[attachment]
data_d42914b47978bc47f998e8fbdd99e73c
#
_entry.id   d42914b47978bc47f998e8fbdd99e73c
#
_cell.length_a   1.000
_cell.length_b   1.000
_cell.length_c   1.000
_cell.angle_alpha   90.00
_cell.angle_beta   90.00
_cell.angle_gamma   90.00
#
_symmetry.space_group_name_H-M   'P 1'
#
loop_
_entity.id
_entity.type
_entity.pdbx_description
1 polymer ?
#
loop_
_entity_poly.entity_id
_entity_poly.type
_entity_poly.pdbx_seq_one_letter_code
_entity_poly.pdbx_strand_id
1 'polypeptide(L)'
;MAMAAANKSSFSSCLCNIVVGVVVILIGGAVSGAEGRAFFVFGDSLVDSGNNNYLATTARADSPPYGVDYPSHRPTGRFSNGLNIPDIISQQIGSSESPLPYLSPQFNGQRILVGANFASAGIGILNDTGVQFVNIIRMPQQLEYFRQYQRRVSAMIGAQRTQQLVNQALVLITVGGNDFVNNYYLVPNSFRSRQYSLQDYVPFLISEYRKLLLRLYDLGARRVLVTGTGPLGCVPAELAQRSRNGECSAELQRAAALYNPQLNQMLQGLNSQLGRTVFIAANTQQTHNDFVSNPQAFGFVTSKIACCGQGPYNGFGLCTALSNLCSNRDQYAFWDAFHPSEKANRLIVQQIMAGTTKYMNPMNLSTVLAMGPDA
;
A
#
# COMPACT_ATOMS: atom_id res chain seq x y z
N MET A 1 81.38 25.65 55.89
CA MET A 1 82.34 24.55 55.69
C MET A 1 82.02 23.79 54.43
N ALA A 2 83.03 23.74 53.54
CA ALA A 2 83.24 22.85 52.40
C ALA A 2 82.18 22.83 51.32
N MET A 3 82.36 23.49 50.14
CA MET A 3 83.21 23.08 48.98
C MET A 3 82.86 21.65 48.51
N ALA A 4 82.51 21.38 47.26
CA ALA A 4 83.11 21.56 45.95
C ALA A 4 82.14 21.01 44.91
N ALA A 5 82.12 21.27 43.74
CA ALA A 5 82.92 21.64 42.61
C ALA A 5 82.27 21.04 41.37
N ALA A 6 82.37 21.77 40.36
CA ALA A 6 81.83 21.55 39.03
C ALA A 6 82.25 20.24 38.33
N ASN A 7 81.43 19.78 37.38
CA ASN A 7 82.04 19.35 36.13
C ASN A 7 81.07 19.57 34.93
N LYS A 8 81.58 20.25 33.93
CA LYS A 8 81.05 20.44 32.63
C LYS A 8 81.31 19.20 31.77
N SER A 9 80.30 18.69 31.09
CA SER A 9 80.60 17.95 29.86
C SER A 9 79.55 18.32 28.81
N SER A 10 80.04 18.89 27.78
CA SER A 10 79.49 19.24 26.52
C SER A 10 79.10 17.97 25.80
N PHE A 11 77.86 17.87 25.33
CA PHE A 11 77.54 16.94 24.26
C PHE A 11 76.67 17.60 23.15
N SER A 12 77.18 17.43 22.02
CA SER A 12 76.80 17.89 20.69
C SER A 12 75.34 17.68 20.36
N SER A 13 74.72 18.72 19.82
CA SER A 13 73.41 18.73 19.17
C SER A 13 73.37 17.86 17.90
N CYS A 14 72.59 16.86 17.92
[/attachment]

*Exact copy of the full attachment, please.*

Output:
data_d42914b47978bc47f998e8fbdd99e73c
#
_entry.id   d42914b47978bc47f998e8fbdd99e73c
#
_cell.length_a   1.000
_cell.length_b   1.000
_cell.length_c   1.000
_cell.angle_alpha   90.00
_cell.angle_beta   90.00
_cell.angle_gamma   90.00
#
_symmetry.space_group_name_H-M   'P 1'
#
loop_
_entity.id
_entity.type
_entity.pdbx_description
1 polymer ?
#
loop_
_entity_poly.entity_id
_entity_poly.type
_entity_poly.pdbx_seq_one_letter_code
_entity_poly.pdbx_strand_id
1 'polypeptide(L)'
;MAMAAANKSSFSSCLCNIVVGVVVILIGGAVSGAEGRAFFVFGDSLVDSGNNNYLATTARADSPPYGVDYPSHRPTGRFSNGLNIPDIISQQIGSSESPLPYLSPQFNGQRILVGANFASAGIGILNDTGVQFVNIIRMPQQLEYFRQYQRRVSAMIGAQRTQQLVNQALVLITVGGNDFVNNYYLVPNSFRSRQYSLQDYVPFLISEYRKLLLRLYDLGARRVLVTGTGPLGCVPAELAQRSRNGECSAELQRAAALYNPQLNQMLQGLNSQLGRTVFIAANTQQTHNDFVSNPQAFGFVTSKIACCGQGPYNGFGLCTALSNLCSNRDQYAFWDAFHPSEKANRLIVQQIMAGTTKYMNPMNLSTVLAMGPDA
;
A
#
# COMPACT_ATOMS: atom_id res chain seq x y z
N MET A 1 81.38 25.65 55.89
CA MET A 1 82.34 24.55 55.69
C MET A 1 82.02 23.79 54.43
N ALA A 2 83.03 23.74 53.54
CA ALA A 2 83.24 22.85 52.40
C ALA A 2 82.18 22.83 51.32
N MET A 3 82.36 23.49 50.14
CA MET A 3 83.21 23.08 48.98
C MET A 3 82.86 21.65 48.51
N ALA A 4 82.51 21.38 47.26
CA ALA A 4 83.11 21.56 45.95
C ALA A 4 82.14 21.01 44.91
N ALA A 5 82.12 21.27 43.74
CA ALA A 5 82.92 21.64 42.61
C ALA A 5 82.27 21.04 41.37
N ALA A 6 82.37 21.77 40.36
CA ALA A 6 81.83 21.55 39.03
C ALA A 6 82.25 20.24 38.33
N ASN A 7 81.43 19.78 37.38
CA ASN A 7 82.04 19.35 36.13
C ASN A 7 81.07 19.57 34.93
N LYS A 8 81.58 20.25 33.93
CA LYS A 8 81.05 20.44 32.63
C LYS A 8 81.31 19.20 31.77
N SER A 9 80.30 18.69 31.09
CA SER A 9 80.60 17.95 29.86
C SER A 9 79.55 18.32 28.81
N SER A 10 80.04 18.89 27.78
CA SER A 10 79.49 19.24 26.52
C SER A 10 79.10 17.97 25.80
N PHE A 11 77.86 17.87 25.33
CA PHE A 11 77.54 16.94 24.26
C PHE A 11 76.67 17.60 23.15
N SER A 12 77.18 17.43 22.02
CA SER A 12 76.80 17.89 20.69
C SER A 12 75.34 17.68 20.36
N SER A 13 74.72 18.72 19.82
CA SER A 13 73.41 18.73 19.17
C SER A 13 73.37 17.86 17.90
N CYS A 14 72.59 16.86 17.92